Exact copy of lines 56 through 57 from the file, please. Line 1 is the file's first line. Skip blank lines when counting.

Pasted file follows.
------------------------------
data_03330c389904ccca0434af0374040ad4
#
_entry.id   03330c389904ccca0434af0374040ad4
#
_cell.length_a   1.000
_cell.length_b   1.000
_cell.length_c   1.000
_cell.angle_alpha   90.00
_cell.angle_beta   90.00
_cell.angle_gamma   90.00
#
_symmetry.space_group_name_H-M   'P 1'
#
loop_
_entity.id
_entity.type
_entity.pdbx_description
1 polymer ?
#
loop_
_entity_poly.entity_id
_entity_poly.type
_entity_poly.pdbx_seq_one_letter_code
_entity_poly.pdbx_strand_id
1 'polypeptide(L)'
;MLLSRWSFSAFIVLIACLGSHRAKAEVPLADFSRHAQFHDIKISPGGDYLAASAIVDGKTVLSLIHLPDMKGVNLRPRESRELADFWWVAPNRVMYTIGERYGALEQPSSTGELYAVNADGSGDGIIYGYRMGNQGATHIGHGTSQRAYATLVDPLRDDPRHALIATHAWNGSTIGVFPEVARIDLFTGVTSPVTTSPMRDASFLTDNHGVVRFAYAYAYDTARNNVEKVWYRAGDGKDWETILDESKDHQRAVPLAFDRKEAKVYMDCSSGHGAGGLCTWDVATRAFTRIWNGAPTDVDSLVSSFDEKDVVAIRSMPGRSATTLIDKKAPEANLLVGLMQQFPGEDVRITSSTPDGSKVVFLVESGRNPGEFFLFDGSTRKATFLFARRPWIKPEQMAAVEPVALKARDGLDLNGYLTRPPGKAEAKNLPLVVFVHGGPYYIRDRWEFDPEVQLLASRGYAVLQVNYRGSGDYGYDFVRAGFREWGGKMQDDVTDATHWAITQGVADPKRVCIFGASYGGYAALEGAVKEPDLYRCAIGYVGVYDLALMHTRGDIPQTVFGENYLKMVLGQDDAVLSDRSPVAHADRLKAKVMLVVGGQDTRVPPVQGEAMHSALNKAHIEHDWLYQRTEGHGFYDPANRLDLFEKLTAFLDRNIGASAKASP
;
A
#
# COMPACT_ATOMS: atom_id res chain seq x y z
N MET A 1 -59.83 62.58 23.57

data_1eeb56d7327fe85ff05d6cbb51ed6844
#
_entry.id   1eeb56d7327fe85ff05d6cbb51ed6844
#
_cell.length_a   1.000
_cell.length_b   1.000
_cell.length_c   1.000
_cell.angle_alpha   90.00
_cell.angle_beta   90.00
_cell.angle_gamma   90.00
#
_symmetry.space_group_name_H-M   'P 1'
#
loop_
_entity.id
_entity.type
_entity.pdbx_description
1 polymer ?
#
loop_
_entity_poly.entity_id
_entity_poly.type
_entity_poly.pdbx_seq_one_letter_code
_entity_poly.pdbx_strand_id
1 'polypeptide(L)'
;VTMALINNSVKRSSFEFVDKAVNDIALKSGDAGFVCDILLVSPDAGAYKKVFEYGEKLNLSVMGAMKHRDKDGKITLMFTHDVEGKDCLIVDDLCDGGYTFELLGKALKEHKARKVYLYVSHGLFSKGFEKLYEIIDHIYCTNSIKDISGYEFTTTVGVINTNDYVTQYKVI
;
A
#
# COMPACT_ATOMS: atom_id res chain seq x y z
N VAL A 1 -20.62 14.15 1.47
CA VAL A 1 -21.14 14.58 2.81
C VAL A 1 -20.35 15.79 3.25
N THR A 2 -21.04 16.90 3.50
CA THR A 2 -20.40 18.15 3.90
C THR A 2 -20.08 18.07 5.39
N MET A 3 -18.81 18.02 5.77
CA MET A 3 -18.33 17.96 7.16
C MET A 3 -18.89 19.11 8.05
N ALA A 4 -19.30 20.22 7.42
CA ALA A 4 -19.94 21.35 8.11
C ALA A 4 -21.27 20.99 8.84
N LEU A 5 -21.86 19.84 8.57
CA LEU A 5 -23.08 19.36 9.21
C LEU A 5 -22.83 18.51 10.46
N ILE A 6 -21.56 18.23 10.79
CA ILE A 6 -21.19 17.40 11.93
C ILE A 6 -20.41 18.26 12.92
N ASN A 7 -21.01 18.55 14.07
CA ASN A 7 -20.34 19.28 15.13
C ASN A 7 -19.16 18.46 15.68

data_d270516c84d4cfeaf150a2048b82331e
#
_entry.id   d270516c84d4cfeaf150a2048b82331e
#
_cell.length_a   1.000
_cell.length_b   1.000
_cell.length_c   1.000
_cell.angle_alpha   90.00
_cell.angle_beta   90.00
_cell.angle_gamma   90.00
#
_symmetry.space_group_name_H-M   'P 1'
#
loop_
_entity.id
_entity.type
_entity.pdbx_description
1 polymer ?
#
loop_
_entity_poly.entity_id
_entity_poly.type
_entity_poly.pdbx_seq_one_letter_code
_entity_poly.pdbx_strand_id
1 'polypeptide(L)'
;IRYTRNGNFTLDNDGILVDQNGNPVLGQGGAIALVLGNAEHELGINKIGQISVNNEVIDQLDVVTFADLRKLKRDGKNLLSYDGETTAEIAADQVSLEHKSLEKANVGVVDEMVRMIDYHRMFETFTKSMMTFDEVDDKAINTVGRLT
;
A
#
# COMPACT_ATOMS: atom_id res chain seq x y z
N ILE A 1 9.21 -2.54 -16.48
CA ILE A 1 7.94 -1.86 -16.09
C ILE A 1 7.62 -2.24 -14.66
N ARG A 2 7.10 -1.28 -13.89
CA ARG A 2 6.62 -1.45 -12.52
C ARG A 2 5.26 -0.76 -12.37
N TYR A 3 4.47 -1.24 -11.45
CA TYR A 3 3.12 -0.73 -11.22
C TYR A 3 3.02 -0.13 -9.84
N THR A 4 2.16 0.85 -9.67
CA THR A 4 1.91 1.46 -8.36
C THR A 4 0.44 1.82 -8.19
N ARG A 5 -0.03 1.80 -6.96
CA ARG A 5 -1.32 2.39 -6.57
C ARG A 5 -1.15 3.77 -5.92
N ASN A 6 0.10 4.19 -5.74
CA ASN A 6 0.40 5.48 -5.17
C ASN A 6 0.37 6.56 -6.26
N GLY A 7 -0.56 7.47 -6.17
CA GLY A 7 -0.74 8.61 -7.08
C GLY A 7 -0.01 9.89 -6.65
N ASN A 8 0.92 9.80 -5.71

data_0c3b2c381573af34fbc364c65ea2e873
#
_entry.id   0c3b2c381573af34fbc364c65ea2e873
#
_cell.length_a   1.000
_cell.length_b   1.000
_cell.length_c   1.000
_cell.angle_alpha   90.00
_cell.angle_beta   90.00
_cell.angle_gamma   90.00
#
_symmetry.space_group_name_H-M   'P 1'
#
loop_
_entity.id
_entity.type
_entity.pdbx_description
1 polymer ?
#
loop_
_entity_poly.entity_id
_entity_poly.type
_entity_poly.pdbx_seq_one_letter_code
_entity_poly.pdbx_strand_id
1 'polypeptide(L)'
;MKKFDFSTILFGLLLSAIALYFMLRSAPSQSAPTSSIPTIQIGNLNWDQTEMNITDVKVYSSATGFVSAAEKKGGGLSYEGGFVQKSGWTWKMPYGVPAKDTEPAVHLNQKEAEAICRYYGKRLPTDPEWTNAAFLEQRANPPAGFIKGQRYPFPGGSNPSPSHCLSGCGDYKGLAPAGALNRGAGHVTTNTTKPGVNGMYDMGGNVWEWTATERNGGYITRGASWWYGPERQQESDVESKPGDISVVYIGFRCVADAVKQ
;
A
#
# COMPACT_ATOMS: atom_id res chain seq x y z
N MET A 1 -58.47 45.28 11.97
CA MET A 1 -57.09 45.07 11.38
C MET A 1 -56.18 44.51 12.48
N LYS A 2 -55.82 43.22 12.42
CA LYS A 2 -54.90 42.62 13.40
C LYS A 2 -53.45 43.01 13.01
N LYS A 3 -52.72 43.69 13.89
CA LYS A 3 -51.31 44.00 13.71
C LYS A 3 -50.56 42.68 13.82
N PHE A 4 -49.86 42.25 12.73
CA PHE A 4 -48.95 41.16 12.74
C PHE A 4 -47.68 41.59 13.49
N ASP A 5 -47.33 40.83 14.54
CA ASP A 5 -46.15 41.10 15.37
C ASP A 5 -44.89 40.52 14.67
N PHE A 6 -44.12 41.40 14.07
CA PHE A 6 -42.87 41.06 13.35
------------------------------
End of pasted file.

1 'polypeptide(L)'
;VTMALINNSVKRSSFEFVDKAVNDIALKSGDAGFVCDILLVSPDAGAYKKVFEYGEKLNLSVMGAMKHRDKDGKITLMFTHDVEGKDCLIVDDLCDGGYTFELLGKALKEHKARKVYLYVSHGLFSKGFEKLYEIIDHIYCTNSIKDISGYEFTTTVGVINTNDYVTQYKVI